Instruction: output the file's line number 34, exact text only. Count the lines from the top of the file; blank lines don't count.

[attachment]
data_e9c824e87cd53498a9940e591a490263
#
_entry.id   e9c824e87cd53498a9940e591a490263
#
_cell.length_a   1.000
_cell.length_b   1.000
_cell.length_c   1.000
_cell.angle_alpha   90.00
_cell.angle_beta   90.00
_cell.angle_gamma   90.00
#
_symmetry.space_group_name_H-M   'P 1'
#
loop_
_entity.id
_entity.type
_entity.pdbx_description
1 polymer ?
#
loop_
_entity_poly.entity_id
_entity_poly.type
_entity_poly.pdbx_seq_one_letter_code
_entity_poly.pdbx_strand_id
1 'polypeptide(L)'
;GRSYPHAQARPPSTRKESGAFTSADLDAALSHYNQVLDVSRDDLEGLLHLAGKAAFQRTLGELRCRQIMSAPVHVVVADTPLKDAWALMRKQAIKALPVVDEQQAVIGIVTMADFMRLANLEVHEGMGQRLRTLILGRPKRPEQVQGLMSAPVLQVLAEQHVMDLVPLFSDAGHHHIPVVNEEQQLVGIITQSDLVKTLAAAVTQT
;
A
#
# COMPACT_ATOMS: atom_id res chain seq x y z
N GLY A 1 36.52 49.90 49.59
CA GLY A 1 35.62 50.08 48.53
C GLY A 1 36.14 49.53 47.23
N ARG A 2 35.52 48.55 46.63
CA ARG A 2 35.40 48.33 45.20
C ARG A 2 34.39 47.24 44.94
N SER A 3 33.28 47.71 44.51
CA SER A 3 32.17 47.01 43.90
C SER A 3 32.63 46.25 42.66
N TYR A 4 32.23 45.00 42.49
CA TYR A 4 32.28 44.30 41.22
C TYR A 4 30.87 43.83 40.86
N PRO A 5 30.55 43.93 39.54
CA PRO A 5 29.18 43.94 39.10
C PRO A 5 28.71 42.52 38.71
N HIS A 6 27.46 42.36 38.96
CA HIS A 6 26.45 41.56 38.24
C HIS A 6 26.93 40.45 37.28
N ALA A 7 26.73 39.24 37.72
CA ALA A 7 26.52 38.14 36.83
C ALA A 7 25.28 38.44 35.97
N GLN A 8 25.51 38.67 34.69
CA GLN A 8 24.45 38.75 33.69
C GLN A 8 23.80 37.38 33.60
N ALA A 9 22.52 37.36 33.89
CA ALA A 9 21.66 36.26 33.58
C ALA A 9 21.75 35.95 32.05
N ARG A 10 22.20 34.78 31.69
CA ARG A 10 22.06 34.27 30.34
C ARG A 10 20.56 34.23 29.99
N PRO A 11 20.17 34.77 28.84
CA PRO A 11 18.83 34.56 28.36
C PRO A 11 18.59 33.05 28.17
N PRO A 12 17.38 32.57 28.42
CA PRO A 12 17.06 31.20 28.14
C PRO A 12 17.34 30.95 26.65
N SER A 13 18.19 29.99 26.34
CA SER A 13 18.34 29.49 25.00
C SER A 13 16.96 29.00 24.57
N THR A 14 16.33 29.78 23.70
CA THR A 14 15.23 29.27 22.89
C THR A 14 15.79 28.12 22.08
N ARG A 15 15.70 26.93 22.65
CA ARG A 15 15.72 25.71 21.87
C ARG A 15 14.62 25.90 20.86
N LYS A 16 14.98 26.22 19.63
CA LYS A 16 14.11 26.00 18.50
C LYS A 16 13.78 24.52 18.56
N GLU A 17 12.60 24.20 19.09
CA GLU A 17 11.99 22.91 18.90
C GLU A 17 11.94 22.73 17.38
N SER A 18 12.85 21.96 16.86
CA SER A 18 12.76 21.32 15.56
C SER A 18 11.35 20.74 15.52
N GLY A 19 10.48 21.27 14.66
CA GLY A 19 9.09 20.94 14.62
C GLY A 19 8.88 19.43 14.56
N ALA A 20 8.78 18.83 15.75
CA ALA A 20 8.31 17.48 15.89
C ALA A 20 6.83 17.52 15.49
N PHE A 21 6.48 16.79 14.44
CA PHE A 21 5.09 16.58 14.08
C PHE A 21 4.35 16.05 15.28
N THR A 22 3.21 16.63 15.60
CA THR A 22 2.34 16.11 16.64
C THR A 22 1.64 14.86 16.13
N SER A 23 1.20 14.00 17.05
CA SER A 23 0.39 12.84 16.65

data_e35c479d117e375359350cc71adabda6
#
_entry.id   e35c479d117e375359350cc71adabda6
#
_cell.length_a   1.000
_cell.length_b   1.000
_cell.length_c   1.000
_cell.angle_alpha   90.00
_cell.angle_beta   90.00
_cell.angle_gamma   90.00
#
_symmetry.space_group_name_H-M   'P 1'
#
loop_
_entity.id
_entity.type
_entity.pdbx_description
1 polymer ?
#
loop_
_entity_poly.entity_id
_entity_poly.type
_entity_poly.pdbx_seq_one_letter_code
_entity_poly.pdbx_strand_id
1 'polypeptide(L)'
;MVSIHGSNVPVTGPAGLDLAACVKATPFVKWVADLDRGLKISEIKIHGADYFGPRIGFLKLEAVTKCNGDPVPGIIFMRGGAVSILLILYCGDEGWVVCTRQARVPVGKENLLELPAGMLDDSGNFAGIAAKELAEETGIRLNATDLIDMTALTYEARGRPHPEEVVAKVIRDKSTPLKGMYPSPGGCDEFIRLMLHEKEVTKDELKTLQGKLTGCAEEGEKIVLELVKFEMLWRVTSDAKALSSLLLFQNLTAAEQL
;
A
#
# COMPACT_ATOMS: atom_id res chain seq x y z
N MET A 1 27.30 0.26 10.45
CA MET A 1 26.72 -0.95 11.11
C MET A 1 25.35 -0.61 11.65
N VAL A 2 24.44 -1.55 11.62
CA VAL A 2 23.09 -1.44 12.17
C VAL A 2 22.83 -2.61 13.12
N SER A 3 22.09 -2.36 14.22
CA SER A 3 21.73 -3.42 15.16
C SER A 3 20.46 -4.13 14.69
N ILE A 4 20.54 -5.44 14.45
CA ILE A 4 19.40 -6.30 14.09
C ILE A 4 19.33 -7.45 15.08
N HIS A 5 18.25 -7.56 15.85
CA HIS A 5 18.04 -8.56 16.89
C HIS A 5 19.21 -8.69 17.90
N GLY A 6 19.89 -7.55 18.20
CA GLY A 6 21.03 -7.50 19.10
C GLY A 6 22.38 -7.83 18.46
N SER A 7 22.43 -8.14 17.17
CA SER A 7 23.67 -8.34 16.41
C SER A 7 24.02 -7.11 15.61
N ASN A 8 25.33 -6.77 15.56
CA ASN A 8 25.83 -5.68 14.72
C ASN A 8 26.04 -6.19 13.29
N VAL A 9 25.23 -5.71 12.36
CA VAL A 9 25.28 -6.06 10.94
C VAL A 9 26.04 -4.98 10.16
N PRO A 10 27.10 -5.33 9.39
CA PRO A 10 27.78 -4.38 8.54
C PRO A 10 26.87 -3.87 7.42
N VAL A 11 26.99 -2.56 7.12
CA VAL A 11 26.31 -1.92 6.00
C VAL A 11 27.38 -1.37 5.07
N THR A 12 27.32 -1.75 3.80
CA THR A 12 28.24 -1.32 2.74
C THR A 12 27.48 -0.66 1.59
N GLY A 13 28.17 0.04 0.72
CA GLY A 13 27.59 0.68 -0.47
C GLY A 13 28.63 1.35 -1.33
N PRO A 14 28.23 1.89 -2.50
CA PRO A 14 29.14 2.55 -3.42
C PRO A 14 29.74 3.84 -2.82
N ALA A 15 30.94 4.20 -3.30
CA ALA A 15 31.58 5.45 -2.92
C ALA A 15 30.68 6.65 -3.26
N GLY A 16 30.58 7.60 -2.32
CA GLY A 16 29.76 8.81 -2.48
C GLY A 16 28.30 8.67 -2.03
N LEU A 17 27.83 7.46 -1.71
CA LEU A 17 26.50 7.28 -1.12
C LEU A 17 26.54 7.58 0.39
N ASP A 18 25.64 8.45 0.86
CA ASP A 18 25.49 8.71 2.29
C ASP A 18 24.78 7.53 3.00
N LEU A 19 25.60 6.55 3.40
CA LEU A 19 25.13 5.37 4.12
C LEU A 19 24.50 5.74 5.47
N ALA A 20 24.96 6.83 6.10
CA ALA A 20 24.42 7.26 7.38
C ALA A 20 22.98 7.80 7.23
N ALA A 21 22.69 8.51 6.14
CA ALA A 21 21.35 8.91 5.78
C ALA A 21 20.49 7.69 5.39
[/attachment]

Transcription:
N ARG A 2 35.52 48.55 46.63